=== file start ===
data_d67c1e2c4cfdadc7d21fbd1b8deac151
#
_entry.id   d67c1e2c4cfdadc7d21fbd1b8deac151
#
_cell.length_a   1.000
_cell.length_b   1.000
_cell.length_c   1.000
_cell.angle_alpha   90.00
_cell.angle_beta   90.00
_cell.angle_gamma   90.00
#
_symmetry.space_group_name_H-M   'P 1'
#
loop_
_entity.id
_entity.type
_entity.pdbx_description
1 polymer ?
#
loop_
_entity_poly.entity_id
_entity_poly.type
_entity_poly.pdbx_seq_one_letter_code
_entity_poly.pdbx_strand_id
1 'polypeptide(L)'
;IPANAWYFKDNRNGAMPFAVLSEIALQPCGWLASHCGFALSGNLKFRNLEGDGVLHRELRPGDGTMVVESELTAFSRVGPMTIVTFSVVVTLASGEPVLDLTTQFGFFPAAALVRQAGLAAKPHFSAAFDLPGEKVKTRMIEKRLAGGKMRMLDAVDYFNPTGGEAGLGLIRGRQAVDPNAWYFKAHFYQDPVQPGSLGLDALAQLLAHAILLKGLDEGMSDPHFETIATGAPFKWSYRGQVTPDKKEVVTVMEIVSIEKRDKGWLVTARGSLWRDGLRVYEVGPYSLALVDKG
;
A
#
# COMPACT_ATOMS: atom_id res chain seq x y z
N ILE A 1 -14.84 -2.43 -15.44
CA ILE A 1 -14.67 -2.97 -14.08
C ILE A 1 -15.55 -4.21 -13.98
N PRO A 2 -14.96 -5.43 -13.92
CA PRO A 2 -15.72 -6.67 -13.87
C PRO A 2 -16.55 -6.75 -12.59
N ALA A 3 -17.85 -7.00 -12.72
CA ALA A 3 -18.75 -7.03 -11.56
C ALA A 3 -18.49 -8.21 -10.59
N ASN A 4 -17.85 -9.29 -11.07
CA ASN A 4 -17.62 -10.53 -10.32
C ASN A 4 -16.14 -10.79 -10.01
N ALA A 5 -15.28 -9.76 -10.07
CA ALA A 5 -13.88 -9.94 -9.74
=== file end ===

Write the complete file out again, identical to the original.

data_d67c1e2c4cfdadc7d21fbd1b8deac151
#
_entry.id   d67c1e2c4cfdadc7d21fbd1b8deac151
#
_cell.length_a   1.000
_cell.length_b   1.000
_cell.length_c   1.000
_cell.angle_alpha   90.00
_cell.angle_beta   90.00
_cell.angle_gamma   90.00
#
_symmetry.space_group_name_H-M   'P 1'
#
loop_
_entity.id
_entity.type
_entity.pdbx_description
1 polymer ?
#
loop_
_entity_poly.entity_id
_entity_poly.type
_entity_poly.pdbx_seq_one_letter_code
_entity_poly.pdbx_strand_id
1 'polypeptide(L)'
;IPANAWYFKDNRNGAMPFAVLSEIALQPCGWLASHCGFALSGNLKFRNLEGDGVLHRELRPGDGTMVVESELTAFSRVGPMTIVTFSVVVTLASGEPVLDLTTQFGFFPAAALVRQAGLAAKPHFSAAFDLPGEKVKTRMIEKRLAGGKMRMLDAVDYFNPTGGEAGLGLIRGRQAVDPNAWYFKAHFYQDPVQPGSLGLDALAQLLAHAILLKGLDEGMSDPHFETIATGAPFKWSYRGQVTPDKKEVVTVMEIVSIEKRDKGWLVTARGSLWRDGLRVYEVGPYSLALVDKG
;
A
#
# COMPACT_ATOMS: atom_id res chain seq x y z
N ILE A 1 -14.84 -2.43 -15.44
CA ILE A 1 -14.67 -2.97 -14.08
C ILE A 1 -15.55 -4.21 -13.98
N PRO A 2 -14.96 -5.43 -13.92
CA PRO A 2 -15.72 -6.67 -13.87
C PRO A 2 -16.55 -6.75 -12.59
N ALA A 3 -17.85 -7.00 -12.72
CA ALA A 3 -18.75 -7.03 -11.56
C ALA A 3 -18.49 -8.21 -10.59
N ASN A 4 -17.85 -9.29 -11.07
CA ASN A 4 -17.62 -10.53 -10.32
C ASN A 4 -16.14 -10.79 -10.01
N ALA A 5 -15.28 -9.76 -10.07
CA ALA A 5 -13.88 -9.94 -9.74